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Babe of the Month: Sabine Schmitz

March’s Babe of the Month sadly passed away just two weeks ago, so now seems a good time to remember her achievements with the focus deserved.

Unless you’re a petrolhead or fan of the BBC programme Top Gear, you may not have heard of Sabine Schmitz – but she has truly paved the way for women in the motor industry and her legacy will likely continue to do so.

“I was always fast: on roller-skates, on a bicycle. It didn’t matter what, it just had to be fast” – Sabine Schmitz

The youngest of three sisters, Sabine was born in Adenau, Germany, and lived in Nürburg, just a few miles from the world-famous Nürburgring motorsports track, a 15-mile circuit that is known as one of the toughest to drive in the world. At 17, Sabine ‘borrowed’ her mum’s car without her knowledge and without a licence, saying “she was always wondering why all the petrol had gone again..”.

“Thousands of people threw up in my car”

– Sabine Schmitz on driving tourists around the Nürburgring

The family had occasionally driven their family car around the circuit, and as soon as they were old enough to safely drive, all three Schmitz sisters took up motor racing. Sabine showed an early talent for the sport and continued beyond the driving career of her two elder siters, going on to collect several victories and focus on the sport as more than a hobby. At the time the sisters weren’t the only women driving in races – but all of the ‘celebrity’ level drivers were male, and motorsports were certainly male-dominated.

“Hold tight old man” – Sabine Schmitz

In 1996, Sabine entered the 24hr Nürburgring race, an endurance race aimed at amateurs that sees some 200 cars take to the track. Along with her co-driver Johannes Schneid, Sabine won the race and was the first ever woman to do so, making headlines around the world. The year after, 1997, with a new co-driver, she was determined to show that a woman winning wasn’t a ‘fluke’. She won again; truly cementing the narrative that female drivers could not just compete with the status quo champions that were men – but that they could beat them, too. These wins saw Sabine gain the nickname ‘Queen of the Nürburgring’, a title that stuck for the rest of her life.

“She is both German and a woman: a combination of traits so alien to the majority of Top Gear viewers that the whole show would probably self-destruct within an hour of her taking the job”

– The Times

Sabine continued competing in races but took a job with BMW driving a ‘ring taxi’ around the Nürburgring; driving tourists around the circuit. She wasn’t afraid to go fast or take some sharp corners, and quickly became the most popular driver for visitors to experience the track with. Pretty soon she gained a second nickname, “the fastest taxi drive in the world”.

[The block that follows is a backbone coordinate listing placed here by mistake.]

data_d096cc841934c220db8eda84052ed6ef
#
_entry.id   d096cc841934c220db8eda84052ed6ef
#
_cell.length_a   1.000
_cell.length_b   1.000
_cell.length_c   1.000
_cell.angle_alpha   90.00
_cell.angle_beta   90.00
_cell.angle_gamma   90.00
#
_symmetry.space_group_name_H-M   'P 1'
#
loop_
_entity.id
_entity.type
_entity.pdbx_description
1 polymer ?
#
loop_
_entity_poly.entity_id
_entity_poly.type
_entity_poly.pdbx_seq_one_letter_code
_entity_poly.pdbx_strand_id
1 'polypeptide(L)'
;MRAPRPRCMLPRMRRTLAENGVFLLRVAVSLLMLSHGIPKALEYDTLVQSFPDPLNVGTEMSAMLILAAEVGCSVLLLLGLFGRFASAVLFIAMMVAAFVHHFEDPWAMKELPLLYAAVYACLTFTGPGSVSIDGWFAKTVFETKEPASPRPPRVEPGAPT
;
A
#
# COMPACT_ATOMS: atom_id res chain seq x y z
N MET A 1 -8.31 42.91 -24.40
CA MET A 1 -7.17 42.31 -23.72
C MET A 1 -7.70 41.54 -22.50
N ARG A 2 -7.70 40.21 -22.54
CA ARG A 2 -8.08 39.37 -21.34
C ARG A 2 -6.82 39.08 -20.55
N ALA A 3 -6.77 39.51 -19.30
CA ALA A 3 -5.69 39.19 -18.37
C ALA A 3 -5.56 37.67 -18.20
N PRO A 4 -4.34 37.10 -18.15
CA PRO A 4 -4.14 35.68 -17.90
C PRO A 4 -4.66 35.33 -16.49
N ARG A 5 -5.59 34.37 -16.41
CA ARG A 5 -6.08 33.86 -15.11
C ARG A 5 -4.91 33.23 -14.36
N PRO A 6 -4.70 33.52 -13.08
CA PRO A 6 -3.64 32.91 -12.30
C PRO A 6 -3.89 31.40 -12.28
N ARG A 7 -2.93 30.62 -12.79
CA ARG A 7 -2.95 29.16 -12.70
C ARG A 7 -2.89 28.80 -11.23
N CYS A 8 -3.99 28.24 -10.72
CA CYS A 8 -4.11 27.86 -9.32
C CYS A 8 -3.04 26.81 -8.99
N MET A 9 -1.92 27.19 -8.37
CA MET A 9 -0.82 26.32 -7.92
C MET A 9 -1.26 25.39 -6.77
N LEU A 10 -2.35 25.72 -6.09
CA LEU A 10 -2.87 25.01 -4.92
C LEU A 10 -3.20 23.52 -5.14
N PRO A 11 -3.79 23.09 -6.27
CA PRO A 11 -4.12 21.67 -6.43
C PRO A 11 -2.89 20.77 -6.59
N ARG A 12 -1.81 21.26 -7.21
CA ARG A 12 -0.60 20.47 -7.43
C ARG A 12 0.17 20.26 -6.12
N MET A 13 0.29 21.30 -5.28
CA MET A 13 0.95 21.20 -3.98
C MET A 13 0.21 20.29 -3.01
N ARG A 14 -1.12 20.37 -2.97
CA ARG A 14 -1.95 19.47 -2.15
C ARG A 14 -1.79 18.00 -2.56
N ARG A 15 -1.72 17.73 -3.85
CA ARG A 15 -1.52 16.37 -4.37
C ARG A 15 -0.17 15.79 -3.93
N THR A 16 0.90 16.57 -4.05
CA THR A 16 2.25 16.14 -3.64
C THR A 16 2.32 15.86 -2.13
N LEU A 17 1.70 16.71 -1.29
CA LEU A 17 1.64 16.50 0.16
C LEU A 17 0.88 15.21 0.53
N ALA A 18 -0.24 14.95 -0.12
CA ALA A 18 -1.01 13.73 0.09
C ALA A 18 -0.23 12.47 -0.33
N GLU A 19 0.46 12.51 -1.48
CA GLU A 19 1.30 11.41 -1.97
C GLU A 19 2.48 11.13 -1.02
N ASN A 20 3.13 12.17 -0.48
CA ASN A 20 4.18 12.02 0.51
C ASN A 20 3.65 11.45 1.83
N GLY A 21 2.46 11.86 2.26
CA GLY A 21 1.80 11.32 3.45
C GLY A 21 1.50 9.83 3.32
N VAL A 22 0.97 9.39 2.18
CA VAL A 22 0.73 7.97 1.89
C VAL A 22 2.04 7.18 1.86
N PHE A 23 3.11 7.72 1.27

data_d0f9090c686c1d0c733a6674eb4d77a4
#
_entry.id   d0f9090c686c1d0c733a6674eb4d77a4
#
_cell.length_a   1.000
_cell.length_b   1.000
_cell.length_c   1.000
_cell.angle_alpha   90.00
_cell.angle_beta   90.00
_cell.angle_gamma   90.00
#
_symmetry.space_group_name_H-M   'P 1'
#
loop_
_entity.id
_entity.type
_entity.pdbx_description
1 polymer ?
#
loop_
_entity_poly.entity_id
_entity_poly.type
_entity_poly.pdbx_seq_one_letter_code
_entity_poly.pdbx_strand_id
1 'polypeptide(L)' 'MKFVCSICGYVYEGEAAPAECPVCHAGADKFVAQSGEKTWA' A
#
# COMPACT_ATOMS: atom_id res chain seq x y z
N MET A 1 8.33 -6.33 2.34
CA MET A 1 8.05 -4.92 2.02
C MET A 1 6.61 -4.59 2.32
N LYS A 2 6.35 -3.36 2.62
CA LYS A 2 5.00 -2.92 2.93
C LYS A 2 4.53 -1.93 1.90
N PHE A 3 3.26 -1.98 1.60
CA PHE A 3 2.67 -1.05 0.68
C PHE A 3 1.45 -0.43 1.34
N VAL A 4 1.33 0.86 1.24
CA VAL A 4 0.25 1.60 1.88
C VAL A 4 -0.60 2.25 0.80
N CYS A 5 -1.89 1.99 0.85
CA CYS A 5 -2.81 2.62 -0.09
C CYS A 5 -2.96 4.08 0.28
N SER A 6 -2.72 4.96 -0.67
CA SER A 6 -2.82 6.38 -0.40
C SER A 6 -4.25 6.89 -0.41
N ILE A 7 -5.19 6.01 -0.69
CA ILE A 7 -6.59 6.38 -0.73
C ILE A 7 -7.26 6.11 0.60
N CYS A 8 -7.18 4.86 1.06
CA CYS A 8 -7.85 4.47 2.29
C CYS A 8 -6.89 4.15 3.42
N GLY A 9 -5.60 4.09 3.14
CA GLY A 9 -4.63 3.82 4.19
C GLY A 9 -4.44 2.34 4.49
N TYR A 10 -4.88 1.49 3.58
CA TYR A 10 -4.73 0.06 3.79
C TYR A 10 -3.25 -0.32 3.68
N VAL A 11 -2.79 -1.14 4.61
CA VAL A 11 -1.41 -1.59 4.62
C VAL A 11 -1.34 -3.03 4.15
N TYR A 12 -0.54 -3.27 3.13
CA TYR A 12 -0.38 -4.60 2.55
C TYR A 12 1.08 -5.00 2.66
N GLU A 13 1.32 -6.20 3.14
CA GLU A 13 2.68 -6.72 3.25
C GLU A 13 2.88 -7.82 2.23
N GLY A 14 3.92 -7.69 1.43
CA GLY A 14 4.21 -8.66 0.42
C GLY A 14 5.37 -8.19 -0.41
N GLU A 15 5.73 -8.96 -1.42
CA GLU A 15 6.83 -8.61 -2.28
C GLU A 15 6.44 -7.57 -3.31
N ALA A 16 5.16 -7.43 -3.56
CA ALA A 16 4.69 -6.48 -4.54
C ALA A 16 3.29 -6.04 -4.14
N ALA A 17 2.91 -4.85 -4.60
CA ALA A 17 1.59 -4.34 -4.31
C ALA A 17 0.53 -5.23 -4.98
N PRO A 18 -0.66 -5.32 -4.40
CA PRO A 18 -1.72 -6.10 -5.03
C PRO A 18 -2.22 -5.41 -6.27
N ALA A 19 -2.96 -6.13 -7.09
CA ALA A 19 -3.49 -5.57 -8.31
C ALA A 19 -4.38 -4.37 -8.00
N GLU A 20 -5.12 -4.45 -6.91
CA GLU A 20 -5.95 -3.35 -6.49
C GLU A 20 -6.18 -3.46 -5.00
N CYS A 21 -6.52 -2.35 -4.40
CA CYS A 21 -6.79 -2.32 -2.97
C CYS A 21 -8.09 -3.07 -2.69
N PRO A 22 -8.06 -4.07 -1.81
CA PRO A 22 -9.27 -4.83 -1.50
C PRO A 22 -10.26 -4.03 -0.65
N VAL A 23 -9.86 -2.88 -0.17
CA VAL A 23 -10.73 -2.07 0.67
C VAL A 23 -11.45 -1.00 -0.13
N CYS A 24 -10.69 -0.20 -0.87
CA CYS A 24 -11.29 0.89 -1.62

In 2002, she drove then-Top Gear host Jeremy Clarkson around the Nürburgring in her ring taxi. She met Clarkson again in 2004 on Top Gear and after mentoring him to achieve a lap time of 9m59 in a Jaguar S-Type, dropped a seriously damning one-liner: “I tell you something, I do that lap time in a van”. Clarkson, never one to deflate his ego, challenged her to do just that… and she beat him by 47 seconds. Even better, the film crew were unable to keep up with her and so had to deploy an official Jaguar test driver to drive the chase car in order to catch it all on camera. By 2006, Sabine was world famous for her driving and began co-hosting her own motoring show on German television, taking up driving challenges each episode.

“Sabine was a force of nature, inspiring a new generation of motorsport enthusiasts” – Formula 1

In 2015, Sabine was confirmed as a new presenter for Top Gear: the only female presented alongside Chris Evans, Matt LeBlanc, Rory Reid, Chris Harris and Eddie Jordan. Always smiling and never afraid to put the men in their place, she frequently excelled at vehicle challenges and never backed down from an opportunity. It’s estimated she had driven the Nürburgring over 30,000 times – more than anyone else in the world.

Sabine passed away along a long cancer battle on March 16th, 2021, and leaves behind an impressive legacy for women in motorsport.

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